Iola Daily Register And Evening News from Iola, Kansas on November 19, 1908 · Page 1
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Iola Daily Register And Evening News from Iola, Kansas · Page 1

Iola, Kansas
Issue Date:
Thursday, November 19, 1908
Page 1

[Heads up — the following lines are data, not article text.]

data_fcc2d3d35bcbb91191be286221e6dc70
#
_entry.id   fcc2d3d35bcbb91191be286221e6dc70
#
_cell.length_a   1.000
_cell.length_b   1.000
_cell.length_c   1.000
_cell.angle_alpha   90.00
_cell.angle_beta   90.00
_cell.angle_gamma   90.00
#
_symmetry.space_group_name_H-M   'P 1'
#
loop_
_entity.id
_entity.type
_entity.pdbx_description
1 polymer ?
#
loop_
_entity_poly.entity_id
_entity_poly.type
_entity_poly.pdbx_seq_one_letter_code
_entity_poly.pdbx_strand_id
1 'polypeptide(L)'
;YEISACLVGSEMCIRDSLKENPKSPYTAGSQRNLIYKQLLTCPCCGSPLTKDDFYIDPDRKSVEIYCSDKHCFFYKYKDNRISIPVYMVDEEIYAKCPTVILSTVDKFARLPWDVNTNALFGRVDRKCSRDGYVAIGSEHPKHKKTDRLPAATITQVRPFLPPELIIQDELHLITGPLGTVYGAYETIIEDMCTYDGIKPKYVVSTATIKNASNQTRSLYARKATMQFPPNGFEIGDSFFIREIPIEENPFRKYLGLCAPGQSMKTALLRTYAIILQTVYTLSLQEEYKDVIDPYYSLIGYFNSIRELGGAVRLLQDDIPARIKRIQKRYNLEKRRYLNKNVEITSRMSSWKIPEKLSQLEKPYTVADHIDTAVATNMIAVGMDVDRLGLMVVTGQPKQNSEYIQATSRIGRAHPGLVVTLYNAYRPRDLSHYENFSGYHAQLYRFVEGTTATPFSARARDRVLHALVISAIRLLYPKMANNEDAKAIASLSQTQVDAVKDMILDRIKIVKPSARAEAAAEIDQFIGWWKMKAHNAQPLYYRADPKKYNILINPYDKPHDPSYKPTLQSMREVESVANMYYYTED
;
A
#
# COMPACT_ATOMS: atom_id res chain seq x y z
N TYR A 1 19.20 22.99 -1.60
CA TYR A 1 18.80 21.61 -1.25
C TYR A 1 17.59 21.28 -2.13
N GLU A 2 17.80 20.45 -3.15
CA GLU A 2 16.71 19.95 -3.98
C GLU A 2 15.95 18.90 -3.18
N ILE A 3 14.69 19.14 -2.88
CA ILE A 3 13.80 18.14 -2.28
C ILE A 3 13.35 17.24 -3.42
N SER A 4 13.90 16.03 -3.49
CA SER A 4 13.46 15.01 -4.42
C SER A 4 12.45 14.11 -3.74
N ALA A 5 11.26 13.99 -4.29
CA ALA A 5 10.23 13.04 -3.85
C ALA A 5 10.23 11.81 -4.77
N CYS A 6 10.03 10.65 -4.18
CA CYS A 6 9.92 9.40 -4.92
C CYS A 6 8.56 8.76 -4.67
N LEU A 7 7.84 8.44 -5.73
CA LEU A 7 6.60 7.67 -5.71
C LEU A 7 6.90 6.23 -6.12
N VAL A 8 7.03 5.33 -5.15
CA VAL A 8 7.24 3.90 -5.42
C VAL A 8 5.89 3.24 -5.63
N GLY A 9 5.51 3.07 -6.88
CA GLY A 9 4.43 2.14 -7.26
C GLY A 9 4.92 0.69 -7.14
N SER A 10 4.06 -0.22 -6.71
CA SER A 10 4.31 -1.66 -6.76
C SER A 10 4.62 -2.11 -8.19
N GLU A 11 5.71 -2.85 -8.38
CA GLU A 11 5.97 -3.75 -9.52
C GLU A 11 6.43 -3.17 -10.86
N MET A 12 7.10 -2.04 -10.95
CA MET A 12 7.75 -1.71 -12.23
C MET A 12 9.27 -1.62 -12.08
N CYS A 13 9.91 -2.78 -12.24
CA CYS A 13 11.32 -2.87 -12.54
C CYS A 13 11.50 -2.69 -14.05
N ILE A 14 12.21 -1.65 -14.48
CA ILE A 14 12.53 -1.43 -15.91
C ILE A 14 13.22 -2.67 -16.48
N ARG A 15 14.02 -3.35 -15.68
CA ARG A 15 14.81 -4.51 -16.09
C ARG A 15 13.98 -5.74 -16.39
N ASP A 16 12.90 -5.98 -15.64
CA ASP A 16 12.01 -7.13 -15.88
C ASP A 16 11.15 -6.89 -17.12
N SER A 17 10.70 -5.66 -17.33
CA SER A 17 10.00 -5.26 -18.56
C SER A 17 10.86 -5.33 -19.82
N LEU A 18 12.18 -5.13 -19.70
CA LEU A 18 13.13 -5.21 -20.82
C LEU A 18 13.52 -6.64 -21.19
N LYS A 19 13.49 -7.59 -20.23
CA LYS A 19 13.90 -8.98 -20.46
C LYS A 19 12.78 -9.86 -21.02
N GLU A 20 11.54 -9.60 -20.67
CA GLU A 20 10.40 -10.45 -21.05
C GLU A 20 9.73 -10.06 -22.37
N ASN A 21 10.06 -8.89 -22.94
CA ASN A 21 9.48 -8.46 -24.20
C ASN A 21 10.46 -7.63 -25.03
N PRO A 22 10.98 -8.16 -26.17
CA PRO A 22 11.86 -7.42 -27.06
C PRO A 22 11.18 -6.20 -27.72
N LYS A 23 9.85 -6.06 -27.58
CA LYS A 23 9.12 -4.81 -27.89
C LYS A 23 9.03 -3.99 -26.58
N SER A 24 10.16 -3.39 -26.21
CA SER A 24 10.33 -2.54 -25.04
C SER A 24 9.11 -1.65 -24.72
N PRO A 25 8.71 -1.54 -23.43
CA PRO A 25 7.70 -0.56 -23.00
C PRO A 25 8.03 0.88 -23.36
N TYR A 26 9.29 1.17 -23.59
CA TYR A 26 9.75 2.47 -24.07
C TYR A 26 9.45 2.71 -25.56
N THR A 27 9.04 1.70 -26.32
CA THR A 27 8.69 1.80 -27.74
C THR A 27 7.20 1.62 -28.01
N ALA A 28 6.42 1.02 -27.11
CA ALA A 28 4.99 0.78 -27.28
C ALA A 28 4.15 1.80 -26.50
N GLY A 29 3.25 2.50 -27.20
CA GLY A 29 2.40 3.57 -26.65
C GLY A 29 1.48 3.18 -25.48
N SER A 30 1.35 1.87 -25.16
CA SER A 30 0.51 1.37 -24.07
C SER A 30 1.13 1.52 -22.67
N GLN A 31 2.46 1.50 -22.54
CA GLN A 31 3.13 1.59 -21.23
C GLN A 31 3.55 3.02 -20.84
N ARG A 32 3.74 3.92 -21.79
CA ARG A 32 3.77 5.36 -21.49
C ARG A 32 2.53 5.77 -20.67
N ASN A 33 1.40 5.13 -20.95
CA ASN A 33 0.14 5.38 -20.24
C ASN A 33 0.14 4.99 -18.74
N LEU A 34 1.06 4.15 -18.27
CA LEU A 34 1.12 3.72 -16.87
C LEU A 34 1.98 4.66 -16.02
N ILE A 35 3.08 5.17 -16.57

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ThmRm^lmimr Ham ih9 tdrgmmi OlrwMImn Im MUmm Cmumty of Auy Hmwrnprnprnr Put llmhmmZIn ihm Gouaty^ r --'i^Nbinil XL xiJWiEB ss. PAKT V lOLA, KA5SAS, NOYEMBEB 19, IMK.—THURSDAY ETENING. TWELVE PAGES. FJUCK TWO ctm. iMARYCOSTm nUS WAS EXPENSE IN ALLEX COUNTY OF FIKST TEST. WRITE ALL COUNTY CLERKS SECKETAlSY QF STATE ASKS EACH FOR COST OF SYSTEM. Th« PoUticiaDB Think They See In It the BesinBin? of a Fi^tat to ' Repeal Uie Latr. At the request of C. E. Denton, sec• jnXJtrf'ot state, the county clerks of Kaasas are aendins him the cosu of t)ie primary held August 4th in their reapeeCIve counties. County Cleric Gnlbiertaon last evening flnished the work ot gathering together the dif- itrent Items of expense and found that the primary cost Allen county tl,S49.S0. Only a few Items were estimated, the rest being the actual flcnret. Before the primary was held, it was eatlipated that it would cost from 1800 to 11 ,200. The following Is a complete list of the questions em bodied in the request for informa . tlon sent out by the secretary of state to • all county clerks: "What was the cost in your county ot publishing for three consecutive weeks in your offlclal county paper notices of offices for which candldalrs were nominated? TWIiat were sheriffs rhargOH for VMOMi notices of primary, etc.. In tfitie pfaces in each voting precinct In the county? "Wliat was the cost of publishing for three coDsccutlvo weeks in your oOlolal county paper list of persons for whom nomination papers were filed as per certiflcateR from this office as well as per nomination papers filed wltk you? "Wli«t was the cost of township aM'tiltr dorks for posting notices in lBFMJal«oei~in~ each voting precinct In' M fV optinty? (If unable to get exact) nsures estimate total cost.) "Wliat was the cost of printing separate official primary ticket for use at the primary? "What was the cost of printing sample official ticket upon tinted or colored paper? "What was the cost of (1) preparing ToUag places and booths; (2) de- liverr ballots at all voting places: (3) poll' books for each voting precinct; (4) preparing and posting instructions in each precinct; (!!> three Judges of election In each precinct: (t) two clerks of election in each precinct? "What was the cost of delivering primary election returns from all precincts to you? •^What was the cost of canvassing • retnrns by county canvassers? "What do you estimate th? cost of postage, including registered mail, and all other minor and incidental ex- penres in connection with the primary law to have been in your county?" The Kansas City star says: Topeka, Xov. J S.—What is believed to be the l>eginning of a general fight on the Kansas primary law on ac eonot of Its cost came to light here today. C. E. Denton, secretary of •tate. has sent to each county clerk In Kansas a list of ten questions and asked that the answers be returned to him at once. The questions ask (or exact figures on eaci; item of cost of tlie primary last August to the •tnte and county. As aear as can foe ascertained the whole proposition is to get these fig- am (ram authoritative sources, the connty clerks who signed the voucher* fbr the bills, then compile them aad hSTc them all ready for presentation to the legislature. "f/ook what It cost," the legislature wiir be told. *^as it worth it?" it will be asked. It ha* been known that ever since tile primary law was passed that the Btaelilne crowd, or, as tney prefer to , be called, the "conservatives." have been planning to make a fight to re. peal the law at the coming legislature. How it was to be done no one had 'aajr idea until today when it was con- elosirely shown that the fight would b« on the cost of the operation of the primary. The letters and the questions were sent out last Saturday. ^Ifo one about the state house appar- eirtlj' knows anything about the list of qoesUons sent out. although it <came from the offices of the secretary or state. I.evenworth. Kas.. Nov. There is «reBt Joy among the prisoners at the United States penitentiary here, owing to the fact that pipes and to- beacco will be furnished each man desiring them on Thanksgiving day. Recently the Warden recommended to the department of Justice that it would further discipline to keep the men who smoked supplied with tobacco. His recommendation met with approval, and the order was issued. Yesterday seventy-two dozen "Missouri meerschams" were purchased, also a great quantity of tobacco. The tobacco will be used as a reward of merit, and prisoners who violate rules will be deprived of their smoking. FOR SAFE MINES. Owemors «f Sixteen SUtes Invited to Conference. . Pttishurg. Kov. I9)-Govemor Edwis a Stuart tonifht Issued a call aad penonal Invitation to the gov.^ :>;:'«rwN« of sixteen sUtes. to meet In . y^- tTitttiMn; December 4, during the air ^^.'Mit «io «Tentlon of the American min- f:"f.f^pi» »Brpoa* of the oQoference of li to promote nnlform state fbf ttie protection of lives pKrtaetiac mining Inveat- ^^fnvMitlav BnnsBMwry waste •tato laws «MMrtUjr, aa<i DROVE HORSE TO DEATHJ This is Charge Brought in Damage Suit by W. IM. Fisher. Claiming that the defendant drove a horse to its death and misued another until it is "wind-broken,"* and has stiffened Joints, \>^. 31. Fisher, a Humboldt liverymanj brought suit In district court today against D. C. ElliB to recover ^165. According to the petition Mr. Ellis secured a team from Mr. Fisher on the 27th of July last, to drive into the country to buy stock. The team was valued at $200. Mr. Fisher says that Ellis drove the horses so hard and so neglected to care for them that they became overheated and sick. One of the animals died and the {other, it is claimed, is wind-broken and stiffened in the Joints. Mr. Fisher therefore sues to recover $165. PANAATA BONDS FOR SALE, Bids Will be Receievd for $30,000,000 Until December 4. Washington, Nov. 19—Secretary Cortelsou late today made public announcement that he would receive bids up to the close of business on December 4 next, for $30,000,000 Panama canal bonds or any part thereof to bear 2 per cent interest. The bonds will be dated November 1, 1908, thus making this a new issue and interest will begin as of that date. The bonds, by the terms of the law authorizing their Issue, will be redeemed In gold In ten years from their date and payable In thirty years. As an evidence of good faith the sec- relnry requires each bid to be accom panled by a certified check payable to the secretary of the treasury for 3 per cent of the amount of the hid. NOTED SCOUT COMES TOM MIX, PICTUBESQIE PLAINSMAN! TO VISIT LITE STOVEE. TO BE ELINOR GLYN'S HERO PRINCIPAL CHARACTER IN NOVEL ENTITLED •T'llE PERFECT MAN. A Rough Rider With RooseTrlt's Reg. iment—Ohtingubihed Himself at .Sun Juan HilL TOBACCO FOR PRISONERS. Al Who Wish May Smoks In the Federal Prison. STREET CARS FOR PARSONS. Work Will Begin on the System Within 48 Hours. Parsons. Kas.. Nov. 19.—Cyrus E. .Meade, of Toledo. O., today accepted a franchise to build a local street car system in the city and to put up $25n.0<jn. Mr. Meade and his assocl- in forty-eight hours and have the line •completed In twelve months. The system, when completed, will cost *250,OftO. -Mr. Mead .H and his associates will ask for intenirban fran­ chises'when the.v c^iplete the city system. Tom Mix, one of the few remaining picturesque characters of the plains. Is expected In from Oklahoma City today to spend a few dajs with Lute Stover. Mix has visited here a number of times and many lolans will ro- member tis striking appearance. He was formerly quarry foreman for the Hunt Engineering company at Independence, and was employed with the company during the construction of the Dixie plant at South Pittsburg, iTenn. A dispatch says: Bartlesvllle, Okla.. .\'ov. 19.—Tom Mix. one of the best known cow punchers In the United States. Is In Bartlesvllle as the guest of Bfessrs. Nip and John Vann. but will .leave for lola. Kas.. this morning. Mix has been touring the country this season with the 101 ranch shows and will spend the winter In lola. Ho is the man who killed one and captured the other of the famnuH Shnup brothers, the Mexican outlaws, being a deputy of Pat uarrlson. After killing one of the men, he shot and woundcdi the other, and himself badly hurt, lay for two days guarding his prisoner until a blind of cowboys found him. He was taken to tl-.e hospital In White Oak, N. M.. where he lay for sijVcral weeks. Mix was a cowboy on the ranch owned by President Roosevelt, in North Dakota, and was one of the Rough Riders In the Roosevelt regiment and distinguished himself al San Juan Hill. He has photographs taken In company with the president. Mix is to he the ^cro In a new novel to be entitled "The Perfect Man." This is to be written by Elinor Glyn. and will be placed on sale within a few months. Mix being selected from a large number of cowboys as th»* most perfect specimen of manhood that came under the obseniatlon of the famons novelist. He was a deputy TTnited States marshal in Indian Territory and New Mexico and In this rapacity has distinguished himself as he also did as a scout and cattle roper. P. 0. BIDS OPENED Deiter A Wenzel. of Wichita, Had the Lowest Bid.—Contract Not Yet Allowed, . The bids for the construction of lola's new federal building were opened Monday in the office of the government's supervising architect and have now been made public. The Deiter & Wenxel Construction company, of Wichita, was the lowest bidder, but .his does not necessarily mean that IMK company will be awarded the contract. Each contract will be gone over separately by the engineers and the contractor which has the lowest bid which Is consistent with first- class material and flrst-claas workmanship will be awarded the contract. The contract will probably not be let before some lima next week. The following is a list of the bids opened: Deiter & Wenzel Constmctlon com- oany of Wichita, $50,$o9: Northwestern Construction company, of Wape- •on, N. D., $54,997; Wucster Contracting compan.v. of Wichita, $50,750; Par son &- Kline, of Omaha, $32,332; Carl .. Nielson, of Kansas City, $53,870; „. A. Daly of Nevada. Mo.. $50,571. and J. H. Stone, of Kansas City, $52, 656. Acauitted of Murder Charge. Parsons. Kas., Nov. 19.—Police Officer J. W. Williamson, of this city, chained with murder, was acquitted this afternoon by a Jury that was out twenty-four hours. Williamson killed Mat Matthews, a colored man. for resisting arrest on August 30. The officer pjesded self defense. MattheWs was « bad character. To Come Fram Ft. acott. •"•int. Bowen has received Information from lola. where a teacher*' conference has been arranged for Thanks dvinc day, ontUala# the psovrainme. A pofflber of promfaMat edneitor* ar* to speak. Prat'Vincent of the Uai- ivarsitr of Chieaoo, i* one of tka gpaakers. A Jtmber local taadi. WROTE ROOSEVELT CHINESE OFFICIAL ASKS FOR SYM PATHY FOR EMPIRE. LEHERS TO ALL POWERS TELL OF RECENT CRISIS AND HOW IT IVAS MET. MIsHhe Is Sent in Name nf Pu Yi, Infant Emjierur of Empire. TAFT MAY GO TO CUBA. Thq Inauguration of the New Government Interests President-Elect. Hot Springs. Va.. Nov. in.—Prpsl- dpu-telect Taft reached tiere this morning. Mr.s. Taft met her husband at the station. There was an express, ion of disappnintment on Sir. Taft's countenance wh^-n he viewed the golf links In their coat of snow. Mr. Taft said today that while be would like much to go to Cuba this winter to witness the relinquishment of American rule, and the Inauguration of the new Cuban government, he was nitt at all certain of his ability to <IO HO. No definite plans, he added, had been made for the trip, and in tact the decision to go had not been made. It may he stated, howpver that should the president-elect find his engagements such that he can spare the time he will make the Cuban trip as he repeatedly expressed a keen Interest in Cuba and Its affairs, and besides, feels a (lersonal responsibility for the new administration. Body to Mildred, The Infant child of Mr. and Mrs. C. E. Lamunyon died at the home, 418 North Jefferson avenue yesterday. The body was shipped to .Mildred. Kansas, where the funeral services and interment will be made. TO STATE PRISON PETER VANYLISSINGEN TO SERVE TERM FOR FORGERY. Officers Feared He Might Attempt Suicide If Left la County JaiL Chicago. Nov. 19.— Peter Van Vlls- singen. the prominent re^l estate deal er 4 !.nd self-coofessed forger to the amoaal of more than seven hundred thousand dollars, wss .uken to the stats prison at Jollet tolday. I^r that thr, disgraced financier might attempt svldde was given aa the reason for his removal from tlto eoontr Jail at. an Mrlier date than had been, expected. -, , Atshiaon Taklnf Dfpoaitiaiia. XvB; AtcMMW i« la TflW Center ^ t «|tertiddasiapaalttonBia Peking. Nov. ly.—Prince ' Ghlng, president of the board of foreign affairs, has forwarded direct to President Roosevelt a personal letter In the name of Pu Vi. the infant Emperor of China, setting forth the crisis through which the throne has passed during the last week. Similar letters have been sent to nil powers friendly to China. The coniniunicationo make an appeal for sympathy for and an nn- derstnndlng of the new rulers of China, and emphasizes the efficiency with which the events of the past week have been conducted. ' A result of the Boxer rebellion of 1900 when the foreign legations In Pekiu were In great danger, was the Cfltabiisbment of military guards. The aggregate strength of the guards of the various nations amounts to 2,400 men. It was recalled today that when the Boxer troubles were agitating China In 1900 and the feeling against foreigners especially was at a hUh pitch thp American government was Inclined to think the movement was largely local In character, ami the live southeni prAvinccs were at peace. No disturtmnces occurred In those populous provinces, the. viceroys being able to protect the foreigners within their borders. Reference Is made to this Incident in support of the argument that any uprising that might occur locally In north- em China would not have any national significance and would not necessarily have any general following because of the loyalty of the victroya in the southern provinces. ooooooooooooopooo O ADDITIONAL SHORT STORIES O O OOOOOOOOOOOOOOOOO. Not Until Spring. At the meeting of the council to- nlghf'lt may be decided to abandon tbe paving of East Jackson. It is. believed by some that the tarvia will not work, well during the cold weather. • Sent by M.-s. Miles. Mrs. Frank Smith, of .=li)7 North street, has received from Mrs. Ellen Miles a 20 pound box of raisins and a beautiful boquet of flowers, sent from Hanford, Calif. Mrs. Miles went to California several weeks ago. May Be Jimmy Fricic The Joplin Herald, speaking of the possible managers of the Oklahoma City team, next season says: Next season's manager for the Mets has not been selected. Two or three good ones are in sight. Jack McConnell, it is said, will not be considered in the Job. Iwirry Milton, who did good managerial service for AVcbb City last year. Is somewhat favored, and Jimmy Frick, who has been playing third - • - ' the base for Toronto, Canada, for past two years. Is possible. Ho Is under contract to play next season In tbe Toronto team but will try to purchase his release. Frick is' wintering here now aPd has a farm in the Wichita countr.v. Whatever final arrangements are made it is ccrtaic that Oklahoma City will be a part ot an excellent baseball circuit next sea son. HE STROCK COLLINS ATTORNEY BARNES TOOK PUNCH AT POLICE JUDGE THIS P. M. THE JUDGE DIDN'T HIT BACK SAID IT WAS NOT IN KEEP»« WITH HIS POSITION TO FIGHT. Tronhle Over Dr. McGraw Cases—' Barnes Intimated Polke Conrt Not Court of Jnstice. BACK HOME TO LIVE IT DOWN. A St. Louis Bank Cashier Out of Prison Today. iyeavenworth. Kas., Nov. 19.—Chas. F. Grotefend. at one time a hanker, was released from the federal prison at 8 o'clock this- morning, and forty minutes later he left on a Missouri Pacific train for his old home in St. l»uis. No relative or friend was here to escort him tome, and he departed dressed in a prison suit and traveled on a eonvict discharge ticket fumish- pd by the government. Grotefend expects to Join his wife in St. Ivouls. So far as known no ejn- ployment has been secured for him. and ho has no definite plans for the future. Grotefend was asked about bin plans and replied: "I will go hack to St. Louis and try and live down ray past life and m.ikn pond in the future." Grotefend was convicted of jfoibn- zllng $3,000. THIS IS OLIVE TREE.S' OFF YEAR. The Crop In Greece for 19«W Hardly Large Enough for Home Demand. W:i.»:hinsion, Nfv. —The olive crop in Greece for rhc season of 1908 was very suipi!. belnw iiardly large enough to supply th«> home demand, says the American consul. Edward I. .Nathan of Patras In a rp )K )rt. While there will lie no part of the 19 (i« crop ^ivallulile for exiiort large quantities ;)f the last year 's crop »(|ll remains on hand and ni :iy he used for export. The nmall yield In I9(»8. says the consul. \» due to the nature nf the olIvC trees, which hvvv in i|ii:inilty only In Hiternale yoara. McDowell Gone Home. Ralph McDowell has returned from a .vl .-ilt at fo 'n. Kas. He lirought a bird dog homo wlt'^ him and expects to get a few qiinll before the season closes.—Bartlesvllle Enterprise. AGAINST MRS. READ CASE GROWING OCT OF DENVER DYNAMITING IS FILED. Defesdant Tried to Blackmail a Prom. Ineat Banker's .Wile-Attempted Robbery. Denver. Colo., .Nov. 19.— information charging Mrs. Allen F. Read with assault with intent to commit robbery and assault with intent to do great bodily Injury in tbe alleged attempt made by her to blackmail Mrs. Genevieve Chandler Pblpps, was filed In the crimlnn: court today by District Attorney Oeorgo dtiagcr. Mrs. Phipps Is the complaining witness in the roh- bfry case and detective J. P. McDonald in. the case of attempted dynamitic. - A New Feature. A new feature has been adopted by Agent Ctioper, of the Missouri Pacific. In this city. Wlien a lady who Is to travel unaccompanied purchases r ticket here, if it Is necessary for he to change to another road or train at any of the large cities, tbe general IMKsenger agent Is wirod to meet her at the train and assist her In the trans fer. This does away with much of the trouble of traveling and Is greatly appreciated by the ladles.—Fort Scott Republican. We have iniitallcd a complete tailoring department and-h^Ve a full and complete line nf the latcst sanvples for suits and overcoats. Dont fall to see them at prices that are right. Any suit bought of Bright & Co. ^-ili be kept in repair and pressed free of charge whether you pay $5.00 or $25. I .Mr. DeCIute has had a wide exper- IJencc in the tailoring line and will guarantee a perfect fit. Come fo Bright & Co.'.s for your suit or over- Icoat. To Channte. .Mrs. MIlie Thompson. 411 South Street. left )nst night for Chanule. where she will enter a hospital for treatment. Mrs. Thompson has fceen seriously ill for several weeks. Miss Preston Home. Sarah Preston who has been visiting friends and relatives In this city and Bartlesvllle. for the week, loft today for her hothe near lola.—Independence Reporter. Dismiss One Case. The voung boy named Wallace, charged with robbing the Republican office, was today returned to the reformatory where l;e was formerly detained. The case -igainst Bourdette has been dropped as it developed, he w»s lint a party to the crlme.-^Ft. Icott Tribune. 1 Business picked up In the pugilistic line in lola this afternoon when Attorney J. 1>. Barnes took a punch at Judge Collins on West HBdison street. The bout was pulled off according to the rules of BlackstiAe and not the Marquis of Queensbury rules. It was entirely informal and was witnessed by a very select audience. One would expect that the fatalities would have been greater for the reason that Barnes Is red headed and Judge Collins was raised in Tennessee where fighting is anything but a lost art The trouble, one might also think, would decide the lightweight championship in legal circles In lola, but .ludgc Collins says he made no offer to strike back. Moreover, Barnes is not In training and Is a little over weight. The affair had no more than occurred when the sporting editor of the Register thoucht he scented blood and proceeded to get busy, A bystander was found who claimed to have had no money hot on either man and he gave this version of it; The trouble seems to have origin- Rted over the trial of Dr. McOranr before Judge Collins on the charge of selling Intoxicating liquors. According to the story told a reporter by the by-8tander and witnesses to the "fray" Judge Collins said that the city had a case against Henry Garner, one of tbe witnesses in the McOraw case, on the charge of perjury. Collins also Intimated, so the eye witness saya. that Barnes, who was MtiGraw's attorney, had "fixed" the witnesses. To Collin.'s's remark that he had a perjury against Garner, Barnes is said to have answered: "You have no case against Gamer. Man. don't you know that you can't convict another of perjury only In a court of justice?" "What! Do you mean to say that I don't conduct a conrt of Justice?" returned Collins. laying down the books he was carrying in his arma^ About this time the lie waa passed and Barnes shot an uppercut at Collins, striking him on the side of the head. Collins then. It is said, picked up tis books and walked away, saying that a man of his position dare not fight, on the public highway, besides he had promised his wife that ho would not fight. The affair occurred at the foot of the stairway which leads to Barnes's ioflice over the Wreckage Sale store on West Madison street. •Both Coi'ins an(J Barnes have been arrested for peace disturbance. FRIGHTENS AT AOTO llliiiitratfid snnus by Mrs. Kdna KeKh-Sfir^ey and .Mr. Allen ;'t Majestic liiiilKiit. Tonmrrnw aflernnon and evening. Kiitlre change of plc- iuroA today. Warren to Washington, O. C. Fred Warren, the Appeal tn Reason editor, who Is under Indictment here In ITnlfed States court, has gone to Washington, D. C.. to gather data , regarding the Appeal's charge that jTaft sold out the .'hillpplnes to the Komsn helrachy. A writer for the Appeal who was here today stated that In the recent campaign the Republican national committee purcha;4cd 50.000 copies' of the Appeal's big attack a?alnst Taft. and gave them to t)emocratlc Catholics in Brooklyn. The move is believed to have cost Bryan many voles in this manner.— —Ft. Scott Tribune. Prather Funeral. FHineral services over the remains of Marshall Prather who died at his home in I.iaHarpe Tuesday were conducted from the Presbyterian church of that city at 1 o'clock yestreday afternoon. Interment was made In the LaHarpe cemetery. Hackler Baby Dead. Helen, the infant daughter of Mr. and .Mrs. W. M. Hackler. died at the familiy home 229 North Taylor street In Gas City yesterday morning. Death was caused by an acute attack of stomach trouble. The .body was shipi- ped this morning to Walnut, Kansas, where the funeral services and interment will be held. Prof. Berry is III. Prof. B. V. Berry, physical dlroctor of the Y. M. C. A., is suffering with an attack of iagrippe • and ia unable to attend to his Work in the association. Went Hunting. C. 8. Carle. Prank Delp. and J. T. H«rt and Ur. Wtaodmff left this lllorBlngi on a: haUaK - expedition ftaroosh Woodson-oonatr. . \ ' :»e«lfter-.want, Team Runs Off Injuring Mr. and Mrs. Bsxiey.—Auto and Driver Unknown. Mr. and Mrs. George Baxley and thoir nine-ycar-old son, who live three and one-half miles southwest of the city, met with a serious accident alwut S, o'clock last Evening on their return home from a day's shopping in this city. While driving along the main street of Bassett they were met by a large red touring car at which the team became frightened and began running. The team ran west to the end of the street where the road rakes a sharp turn into the main road leading to Humboldt, i In 'making this turn the surTey was up- set'and all the members of the family were thrown to the ground. Mrs. Baxley sustained a broken rib and a badly sprained hip. Mr. ^xley suffered severe bruises about the head and shoulders while the son escaped uninjured. The ambulance was called and Mrs. Baxley was taken home where her injuries received the attention of a physician. • The run-awat^^team was stopped about three miles south of the city bv farmers who had the roadway all blocked with a load of hay. The horses were uninjured but the snrrey wa» «compIetely demolished. Mrs. Baxley sUted last evening that' th /s was the fourth time the team had ran away with some member of the fam< lly; It was erroneously stated in the morning paper that the team became frightened at a Buick car drlTsn by Dr. MltcfaeU of this citv. At the time tbe accident occnrred Dr. Mitchell statea that he was in the city of XA- Harpe in answer to a call fnmi^a patient living in. that city and that at no time dnrtnff yvsterday I aftamooa or evening was he on any road leading soudi from this city. I Dr. Hit. ehell'a car is a amaU white Buick vm Mr. Bazler statea poeitivelr that th* ^ .irtilch frdMeiie^ ale f««m'w«i.« juse red^eaK : .i./-''V '-|_",".